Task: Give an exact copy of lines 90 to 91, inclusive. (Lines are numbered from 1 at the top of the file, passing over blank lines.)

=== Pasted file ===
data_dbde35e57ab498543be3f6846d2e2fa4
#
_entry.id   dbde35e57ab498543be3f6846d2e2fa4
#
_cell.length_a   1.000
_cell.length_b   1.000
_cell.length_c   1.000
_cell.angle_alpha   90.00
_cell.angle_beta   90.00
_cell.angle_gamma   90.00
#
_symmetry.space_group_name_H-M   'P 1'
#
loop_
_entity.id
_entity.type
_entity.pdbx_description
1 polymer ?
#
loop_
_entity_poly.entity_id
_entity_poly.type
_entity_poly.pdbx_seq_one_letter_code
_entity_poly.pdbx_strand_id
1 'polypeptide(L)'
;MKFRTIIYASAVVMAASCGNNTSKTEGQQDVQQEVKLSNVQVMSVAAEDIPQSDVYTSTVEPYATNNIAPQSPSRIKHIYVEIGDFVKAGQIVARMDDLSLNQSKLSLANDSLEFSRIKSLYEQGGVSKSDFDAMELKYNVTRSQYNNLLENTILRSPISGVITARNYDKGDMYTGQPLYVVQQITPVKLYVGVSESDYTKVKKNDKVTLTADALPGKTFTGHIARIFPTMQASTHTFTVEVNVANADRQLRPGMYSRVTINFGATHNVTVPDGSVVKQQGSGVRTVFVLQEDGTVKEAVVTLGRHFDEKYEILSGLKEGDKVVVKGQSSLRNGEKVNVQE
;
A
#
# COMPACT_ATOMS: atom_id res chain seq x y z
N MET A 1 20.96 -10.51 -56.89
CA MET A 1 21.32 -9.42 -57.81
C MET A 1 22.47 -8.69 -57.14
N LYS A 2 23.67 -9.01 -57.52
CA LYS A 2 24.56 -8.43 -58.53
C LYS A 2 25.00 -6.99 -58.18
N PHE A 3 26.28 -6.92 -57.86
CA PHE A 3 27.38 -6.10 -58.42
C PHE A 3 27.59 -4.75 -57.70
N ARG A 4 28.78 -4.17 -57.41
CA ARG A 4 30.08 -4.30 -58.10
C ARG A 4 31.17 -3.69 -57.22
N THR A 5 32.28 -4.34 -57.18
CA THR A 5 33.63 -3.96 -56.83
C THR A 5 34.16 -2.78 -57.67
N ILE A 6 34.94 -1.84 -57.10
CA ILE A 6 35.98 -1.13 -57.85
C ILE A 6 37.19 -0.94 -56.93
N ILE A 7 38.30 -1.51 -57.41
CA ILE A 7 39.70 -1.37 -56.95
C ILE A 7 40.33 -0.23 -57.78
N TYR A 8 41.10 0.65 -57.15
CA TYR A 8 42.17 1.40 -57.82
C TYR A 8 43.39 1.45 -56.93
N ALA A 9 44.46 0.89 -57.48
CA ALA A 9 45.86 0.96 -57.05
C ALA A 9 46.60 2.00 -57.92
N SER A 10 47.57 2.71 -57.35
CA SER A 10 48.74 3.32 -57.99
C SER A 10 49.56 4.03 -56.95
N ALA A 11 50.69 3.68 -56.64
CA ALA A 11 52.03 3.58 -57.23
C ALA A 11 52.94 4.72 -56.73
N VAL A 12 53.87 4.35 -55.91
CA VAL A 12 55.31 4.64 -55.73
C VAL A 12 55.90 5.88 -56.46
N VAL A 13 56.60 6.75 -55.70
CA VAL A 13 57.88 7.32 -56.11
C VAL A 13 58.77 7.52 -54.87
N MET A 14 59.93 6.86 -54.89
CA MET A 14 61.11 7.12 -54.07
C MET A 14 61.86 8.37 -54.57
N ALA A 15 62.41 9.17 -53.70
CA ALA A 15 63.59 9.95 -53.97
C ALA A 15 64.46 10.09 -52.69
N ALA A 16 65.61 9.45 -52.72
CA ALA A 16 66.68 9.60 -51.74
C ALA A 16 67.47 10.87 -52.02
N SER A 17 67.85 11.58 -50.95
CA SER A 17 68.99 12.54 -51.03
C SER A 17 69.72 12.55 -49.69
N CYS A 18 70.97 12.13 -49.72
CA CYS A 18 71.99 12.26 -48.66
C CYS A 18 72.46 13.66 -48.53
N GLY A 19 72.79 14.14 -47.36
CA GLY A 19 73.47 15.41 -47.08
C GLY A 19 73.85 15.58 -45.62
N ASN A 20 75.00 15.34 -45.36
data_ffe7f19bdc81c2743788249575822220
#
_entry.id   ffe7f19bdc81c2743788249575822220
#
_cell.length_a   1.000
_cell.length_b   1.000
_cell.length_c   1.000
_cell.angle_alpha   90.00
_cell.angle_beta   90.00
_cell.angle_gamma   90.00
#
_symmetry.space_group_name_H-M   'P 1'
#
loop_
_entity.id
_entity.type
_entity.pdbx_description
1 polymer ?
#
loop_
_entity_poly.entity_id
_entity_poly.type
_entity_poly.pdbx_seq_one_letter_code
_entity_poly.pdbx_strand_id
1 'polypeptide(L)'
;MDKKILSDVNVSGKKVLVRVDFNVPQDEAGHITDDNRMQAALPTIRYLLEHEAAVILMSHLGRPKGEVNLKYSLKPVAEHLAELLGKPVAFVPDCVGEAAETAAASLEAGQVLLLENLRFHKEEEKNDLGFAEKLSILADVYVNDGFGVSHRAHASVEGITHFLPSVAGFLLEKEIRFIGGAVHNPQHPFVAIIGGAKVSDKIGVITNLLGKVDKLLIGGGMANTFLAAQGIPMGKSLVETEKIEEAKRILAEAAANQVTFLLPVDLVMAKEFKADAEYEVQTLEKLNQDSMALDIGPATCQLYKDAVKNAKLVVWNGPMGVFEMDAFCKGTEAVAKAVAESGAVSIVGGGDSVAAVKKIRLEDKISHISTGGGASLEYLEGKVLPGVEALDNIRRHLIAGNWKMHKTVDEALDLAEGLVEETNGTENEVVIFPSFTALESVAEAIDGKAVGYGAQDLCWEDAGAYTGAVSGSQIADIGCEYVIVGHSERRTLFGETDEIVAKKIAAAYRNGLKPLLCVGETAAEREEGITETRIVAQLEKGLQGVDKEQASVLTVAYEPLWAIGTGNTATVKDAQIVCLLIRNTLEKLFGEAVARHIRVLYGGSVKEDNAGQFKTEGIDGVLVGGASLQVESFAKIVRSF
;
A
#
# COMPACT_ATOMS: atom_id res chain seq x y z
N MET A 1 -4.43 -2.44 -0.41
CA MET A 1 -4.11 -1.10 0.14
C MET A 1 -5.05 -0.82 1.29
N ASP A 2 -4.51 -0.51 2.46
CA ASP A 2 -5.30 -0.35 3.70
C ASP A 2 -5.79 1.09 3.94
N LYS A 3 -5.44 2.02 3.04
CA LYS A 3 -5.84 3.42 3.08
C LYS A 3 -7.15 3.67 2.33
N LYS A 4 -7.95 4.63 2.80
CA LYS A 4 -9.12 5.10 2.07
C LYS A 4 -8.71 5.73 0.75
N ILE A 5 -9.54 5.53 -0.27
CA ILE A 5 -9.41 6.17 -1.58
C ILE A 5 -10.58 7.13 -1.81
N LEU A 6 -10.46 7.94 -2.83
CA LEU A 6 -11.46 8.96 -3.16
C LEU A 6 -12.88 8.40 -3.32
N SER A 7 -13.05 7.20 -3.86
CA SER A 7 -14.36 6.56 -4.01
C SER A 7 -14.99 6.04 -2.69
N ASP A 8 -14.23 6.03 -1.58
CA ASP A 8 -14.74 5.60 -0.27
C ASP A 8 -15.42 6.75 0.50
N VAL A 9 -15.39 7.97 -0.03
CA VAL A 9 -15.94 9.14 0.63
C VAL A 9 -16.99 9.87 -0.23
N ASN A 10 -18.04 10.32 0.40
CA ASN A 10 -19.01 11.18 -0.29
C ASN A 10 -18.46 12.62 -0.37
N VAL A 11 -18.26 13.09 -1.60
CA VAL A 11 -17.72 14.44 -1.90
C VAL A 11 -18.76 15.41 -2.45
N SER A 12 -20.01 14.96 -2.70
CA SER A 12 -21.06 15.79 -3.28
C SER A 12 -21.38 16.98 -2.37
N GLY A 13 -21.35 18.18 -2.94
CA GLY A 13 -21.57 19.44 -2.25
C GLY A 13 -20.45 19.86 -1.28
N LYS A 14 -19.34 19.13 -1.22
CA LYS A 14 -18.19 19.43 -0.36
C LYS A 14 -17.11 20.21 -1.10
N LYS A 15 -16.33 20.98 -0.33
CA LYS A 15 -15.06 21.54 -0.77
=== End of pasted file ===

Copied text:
#
_entry.id   ffe7f19bdc81c2743788249575822220